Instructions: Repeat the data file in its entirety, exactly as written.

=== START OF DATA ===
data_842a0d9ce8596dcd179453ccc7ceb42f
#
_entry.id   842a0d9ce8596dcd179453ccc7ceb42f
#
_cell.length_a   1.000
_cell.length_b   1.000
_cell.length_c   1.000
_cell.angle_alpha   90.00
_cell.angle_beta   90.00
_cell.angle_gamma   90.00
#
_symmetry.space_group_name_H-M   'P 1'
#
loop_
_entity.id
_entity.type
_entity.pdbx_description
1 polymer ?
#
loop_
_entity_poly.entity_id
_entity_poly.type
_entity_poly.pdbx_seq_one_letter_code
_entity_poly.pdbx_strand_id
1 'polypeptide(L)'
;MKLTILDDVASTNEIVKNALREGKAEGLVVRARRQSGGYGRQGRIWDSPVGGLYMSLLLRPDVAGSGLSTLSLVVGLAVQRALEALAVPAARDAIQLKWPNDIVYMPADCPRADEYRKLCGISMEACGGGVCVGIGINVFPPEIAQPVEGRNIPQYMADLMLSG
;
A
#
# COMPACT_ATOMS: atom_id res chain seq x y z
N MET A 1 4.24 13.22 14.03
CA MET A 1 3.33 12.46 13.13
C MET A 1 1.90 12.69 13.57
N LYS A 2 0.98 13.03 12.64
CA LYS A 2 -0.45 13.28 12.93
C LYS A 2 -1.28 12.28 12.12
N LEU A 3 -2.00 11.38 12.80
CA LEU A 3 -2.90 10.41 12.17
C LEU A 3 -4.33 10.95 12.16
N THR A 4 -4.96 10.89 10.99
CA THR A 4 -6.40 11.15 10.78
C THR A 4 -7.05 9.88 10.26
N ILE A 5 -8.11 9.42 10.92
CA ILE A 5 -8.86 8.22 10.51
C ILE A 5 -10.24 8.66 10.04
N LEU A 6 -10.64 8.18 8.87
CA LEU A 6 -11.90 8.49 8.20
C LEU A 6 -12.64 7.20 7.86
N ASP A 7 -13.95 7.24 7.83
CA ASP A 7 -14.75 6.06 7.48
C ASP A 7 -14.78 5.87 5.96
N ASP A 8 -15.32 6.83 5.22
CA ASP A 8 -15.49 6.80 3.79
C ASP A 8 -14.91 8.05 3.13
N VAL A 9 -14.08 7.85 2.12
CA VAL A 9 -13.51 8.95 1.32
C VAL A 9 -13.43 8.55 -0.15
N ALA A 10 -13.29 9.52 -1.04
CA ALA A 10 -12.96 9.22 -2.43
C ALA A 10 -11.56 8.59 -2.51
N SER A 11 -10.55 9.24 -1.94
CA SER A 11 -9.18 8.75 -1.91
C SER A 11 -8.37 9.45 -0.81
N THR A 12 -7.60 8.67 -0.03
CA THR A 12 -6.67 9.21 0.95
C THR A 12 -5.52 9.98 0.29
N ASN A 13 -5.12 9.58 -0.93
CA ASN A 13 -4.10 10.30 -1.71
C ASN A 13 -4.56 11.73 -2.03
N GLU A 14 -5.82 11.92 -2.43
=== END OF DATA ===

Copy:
data_842a0d9ce8596dcd179453ccc7ceb42f
#
_entry.id   842a0d9ce8596dcd179453ccc7ceb42f
#
_cell.length_a   1.000
_cell.length_b   1.000
_cell.length_c   1.000
_cell.angle_alpha   90.00
_cell.angle_beta   90.00
_cell.angle_gamma   90.00
#
_symmetry.space_group_name_H-M   'P 1'
#
loop_
_entity.id
_entity.type
_entity.pdbx_description
1 polymer ?
#
loop_
_entity_poly.entity_id
_entity_poly.type
_entity_poly.pdbx_seq_one_letter_code
_entity_poly.pdbx_strand_id
1 'polypeptide(L)'
;MKLTILDDVASTNEIVKNALREGKAEGLVVRARRQSGGYGRQGRIWDSPVGGLYMSLLLRPDVAGSGLSTLSLVVGLAVQRALEALAVPAARDAIQLKWPNDIVYMPADCPRADEYRKLCGISMEACGGGVCVGIGINVFPPEIAQPVEGRNIPQYMADLMLSG
;
A
#
# COMPACT_ATOMS: atom_id res chain seq x y z
N MET A 1 4.24 13.22 14.03
CA MET A 1 3.33 12.46 13.13
C MET A 1 1.90 12.69 13.57
N LYS A 2 0.98 13.03 12.64
CA LYS A 2 -0.45 13.28 12.93
C LYS A 2 -1.28 12.28 12.12
N LEU A 3 -2.00 11.38 12.80
CA LEU A 3 -2.90 10.41 12.17
C LEU A 3 -4.33 10.95 12.16
N THR A 4 -4.96 10.89 10.99
CA THR A 4 -6.40 11.15 10.78
C THR A 4 -7.05 9.88 10.26
N ILE A 5 -8.11 9.42 10.92
CA ILE A 5 -8.86 8.22 10.51
C ILE A 5 -10.24 8.66 10.04
N LEU A 6 -10.64 8.18 8.87
CA LEU A 6 -11.90 8.49 8.20
C LEU A 6 -12.64 7.20 7.86
N ASP A 7 -13.95 7.24 7.83
CA ASP A 7 -14.75 6.06 7.48
C ASP A 7 -14.78 5.87 5.96
N ASP A 8 -15.32 6.83 5.22
CA ASP A 8 -15.49 6.80 3.79
C ASP A 8 -14.91 8.05 3.13
N VAL A 9 -14.08 7.85 2.12
CA VAL A 9 -13.51 8.95 1.32
C VAL A 9 -13.43 8.55 -0.15
N ALA A 10 -13.29 9.52 -1.04
CA ALA A 10 -12.96 9.22 -2.43
C ALA A 10 -11.56 8.59 -2.51
N SER A 11 -10.55 9.24 -1.94
CA SER A 11 -9.18 8.75 -1.91
C SER A 11 -8.37 9.45 -0.81
N THR A 12 -7.60 8.67 -0.03
CA THR A 12 -6.67 9.21 0.95
C THR A 12 -5.52 9.98 0.29
N ASN A 13 -5.12 9.58 -0.93
CA ASN A 13 -4.10 10.30 -1.71
C ASN A 13 -4.56 11.73 -2.03
N GLU A 14 -5.82 11.92 -2.43